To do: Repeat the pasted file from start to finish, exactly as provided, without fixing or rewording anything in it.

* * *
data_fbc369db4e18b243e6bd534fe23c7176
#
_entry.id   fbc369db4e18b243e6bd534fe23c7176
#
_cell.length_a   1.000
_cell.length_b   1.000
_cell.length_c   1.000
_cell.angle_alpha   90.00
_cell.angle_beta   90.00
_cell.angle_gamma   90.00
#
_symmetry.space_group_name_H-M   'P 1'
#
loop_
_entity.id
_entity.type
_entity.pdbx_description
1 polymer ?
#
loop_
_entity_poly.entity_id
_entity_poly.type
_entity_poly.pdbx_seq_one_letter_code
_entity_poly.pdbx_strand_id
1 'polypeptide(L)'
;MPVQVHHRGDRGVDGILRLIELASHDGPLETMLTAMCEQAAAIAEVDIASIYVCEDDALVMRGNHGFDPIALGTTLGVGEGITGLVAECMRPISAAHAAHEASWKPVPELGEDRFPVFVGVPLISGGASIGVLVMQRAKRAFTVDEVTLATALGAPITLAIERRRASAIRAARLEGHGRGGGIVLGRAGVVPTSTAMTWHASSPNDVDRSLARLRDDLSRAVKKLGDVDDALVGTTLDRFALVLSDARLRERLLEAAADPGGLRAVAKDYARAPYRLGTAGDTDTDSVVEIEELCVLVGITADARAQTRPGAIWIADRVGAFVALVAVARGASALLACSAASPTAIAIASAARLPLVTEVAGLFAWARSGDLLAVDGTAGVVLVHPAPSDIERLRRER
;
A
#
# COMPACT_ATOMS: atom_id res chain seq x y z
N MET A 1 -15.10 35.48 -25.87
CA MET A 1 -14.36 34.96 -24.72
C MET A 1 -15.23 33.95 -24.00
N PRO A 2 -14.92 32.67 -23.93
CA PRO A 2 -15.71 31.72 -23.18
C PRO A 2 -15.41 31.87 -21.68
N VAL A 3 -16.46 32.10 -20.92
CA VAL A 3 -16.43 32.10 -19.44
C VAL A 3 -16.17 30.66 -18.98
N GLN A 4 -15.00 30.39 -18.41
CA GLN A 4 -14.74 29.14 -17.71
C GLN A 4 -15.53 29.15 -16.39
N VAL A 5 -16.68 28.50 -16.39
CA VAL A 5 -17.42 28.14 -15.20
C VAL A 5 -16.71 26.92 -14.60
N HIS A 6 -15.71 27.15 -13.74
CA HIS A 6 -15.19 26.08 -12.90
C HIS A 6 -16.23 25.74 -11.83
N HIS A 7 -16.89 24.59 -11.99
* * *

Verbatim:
data_fbc369db4e18b243e6bd534fe23c7176
#
_entry.id   fbc369db4e18b243e6bd534fe23c7176
#
_cell.length_a   1.000
_cell.length_b   1.000
_cell.length_c   1.000
_cell.angle_alpha   90.00
_cell.angle_beta   90.00
_cell.angle_gamma   90.00
#
_symmetry.space_group_name_H-M   'P 1'
#
loop_
_entity.id
_entity.type
_entity.pdbx_description
1 polymer ?
#
loop_
_entity_poly.entity_id
_entity_poly.type
_entity_poly.pdbx_seq_one_letter_code
_entity_poly.pdbx_strand_id
1 'polypeptide(L)'
;MPVQVHHRGDRGVDGILRLIELASHDGPLETMLTAMCEQAAAIAEVDIASIYVCEDDALVMRGNHGFDPIALGTTLGVGEGITGLVAECMRPISAAHAAHEASWKPVPELGEDRFPVFVGVPLISGGASIGVLVMQRAKRAFTVDEVTLATALGAPITLAIERRRASAIRAARLEGHGRGGGIVLGRAGVVPTSTAMTWHASSPNDVDRSLARLRDDLSRAVKKLGDVDDALVGTTLDRFALVLSDARLRERLLEAAADPGGLRAVAKDYARAPYRLGTAGDTDTDSVVEIEELCVLVGITADARAQTRPGAIWIADRVGAFVALVAVARGASALLACSAASPTAIAIASAARLPLVTEVAGLFAWARSGDLLAVDGTAGVVLVHPAPSDIERLRRER
;
A
#
# COMPACT_ATOMS: atom_id res chain seq x y z
N MET A 1 -15.10 35.48 -25.87
CA MET A 1 -14.36 34.96 -24.72
C MET A 1 -15.23 33.95 -24.00
N PRO A 2 -14.92 32.67 -23.93
CA PRO A 2 -15.71 31.72 -23.18
C PRO A 2 -15.41 31.87 -21.68
N VAL A 3 -16.46 32.10 -20.92
CA VAL A 3 -16.43 32.10 -19.44
C VAL A 3 -16.17 30.66 -18.98
N GLN A 4 -15.00 30.39 -18.41
CA GLN A 4 -14.74 29.14 -17.71
C GLN A 4 -15.53 29.15 -16.39
N VAL A 5 -16.68 28.50 -16.39
CA VAL A 5 -17.42 28.14 -15.20
C VAL A 5 -16.71 26.92 -14.60
N HIS A 6 -15.71 27.15 -13.74
CA HIS A 6 -15.19 26.08 -12.90
C HIS A 6 -16.23 25.74 -11.83
N HIS A 7 -16.89 24.59 -11.99